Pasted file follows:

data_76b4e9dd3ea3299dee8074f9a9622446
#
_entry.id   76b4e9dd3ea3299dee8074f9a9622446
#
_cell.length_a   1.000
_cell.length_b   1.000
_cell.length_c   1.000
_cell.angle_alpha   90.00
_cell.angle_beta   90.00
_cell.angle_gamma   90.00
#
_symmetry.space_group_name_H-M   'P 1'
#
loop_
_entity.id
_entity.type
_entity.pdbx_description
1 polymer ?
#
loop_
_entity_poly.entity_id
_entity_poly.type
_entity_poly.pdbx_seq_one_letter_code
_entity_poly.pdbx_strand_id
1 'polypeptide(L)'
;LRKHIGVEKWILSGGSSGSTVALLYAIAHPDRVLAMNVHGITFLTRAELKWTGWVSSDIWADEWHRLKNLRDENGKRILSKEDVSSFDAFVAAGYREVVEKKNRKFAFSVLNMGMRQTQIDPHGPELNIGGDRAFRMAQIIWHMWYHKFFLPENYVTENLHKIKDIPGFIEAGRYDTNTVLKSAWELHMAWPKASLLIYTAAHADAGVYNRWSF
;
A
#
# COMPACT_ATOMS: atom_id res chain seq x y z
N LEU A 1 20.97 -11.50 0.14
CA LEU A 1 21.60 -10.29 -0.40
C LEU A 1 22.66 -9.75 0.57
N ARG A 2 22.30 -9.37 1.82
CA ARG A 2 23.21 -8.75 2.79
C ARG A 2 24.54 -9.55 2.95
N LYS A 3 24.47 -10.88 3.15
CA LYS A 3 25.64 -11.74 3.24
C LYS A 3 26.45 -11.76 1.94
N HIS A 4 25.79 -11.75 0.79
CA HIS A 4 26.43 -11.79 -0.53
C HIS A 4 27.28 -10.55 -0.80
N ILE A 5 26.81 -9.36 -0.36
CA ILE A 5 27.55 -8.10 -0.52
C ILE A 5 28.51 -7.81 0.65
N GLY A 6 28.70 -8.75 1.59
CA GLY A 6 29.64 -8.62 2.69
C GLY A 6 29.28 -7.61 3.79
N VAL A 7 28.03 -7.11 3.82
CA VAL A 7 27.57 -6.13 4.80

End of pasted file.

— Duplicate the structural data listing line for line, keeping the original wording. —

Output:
data_76b4e9dd3ea3299dee8074f9a9622446
#
_entry.id   76b4e9dd3ea3299dee8074f9a9622446
#
_cell.length_a   1.000
_cell.length_b   1.000
_cell.length_c   1.000
_cell.angle_alpha   90.00
_cell.angle_beta   90.00
_cell.angle_gamma   90.00
#
_symmetry.space_group_name_H-M   'P 1'
#
loop_
_entity.id
_entity.type
_entity.pdbx_description
1 polymer ?
#
loop_
_entity_poly.entity_id
_entity_poly.type
_entity_poly.pdbx_seq_one_letter_code
_entity_poly.pdbx_strand_id
1 'polypeptide(L)'
;LRKHIGVEKWILSGGSSGSTVALLYAIAHPDRVLAMNVHGITFLTRAELKWTGWVSSDIWADEWHRLKNLRDENGKRILSKEDVSSFDAFVAAGYREVVEKKNRKFAFSVLNMGMRQTQIDPHGPELNIGGDRAFRMAQIIWHMWYHKFFLPENYVTENLHKIKDIPGFIEAGRYDTNTVLKSAWELHMAWPKASLLIYTAAHADAGVYNRWSF
;
A
#
# COMPACT_ATOMS: atom_id res chain seq x y z
N LEU A 1 20.97 -11.50 0.14
CA LEU A 1 21.60 -10.29 -0.40
C LEU A 1 22.66 -9.75 0.57
N ARG A 2 22.30 -9.37 1.82
CA ARG A 2 23.21 -8.75 2.79
C ARG A 2 24.54 -9.55 2.95
N LYS A 3 24.47 -10.88 3.15
CA LYS A 3 25.64 -11.74 3.24
C LYS A 3 26.45 -11.76 1.94
N HIS A 4 25.79 -11.75 0.79
CA HIS A 4 26.43 -11.79 -0.53
C HIS A 4 27.28 -10.55 -0.80
N ILE A 5 26.81 -9.36 -0.36
CA ILE A 5 27.55 -8.10 -0.52
C ILE A 5 28.51 -7.81 0.65
N GLY A 6 28.70 -8.75 1.59
CA GLY A 6 29.64 -8.62 2.69
C GLY A 6 29.28 -7.61 3.79
N VAL A 7 28.03 -7.11 3.82
CA VAL A 7 27.57 -6.13 4.80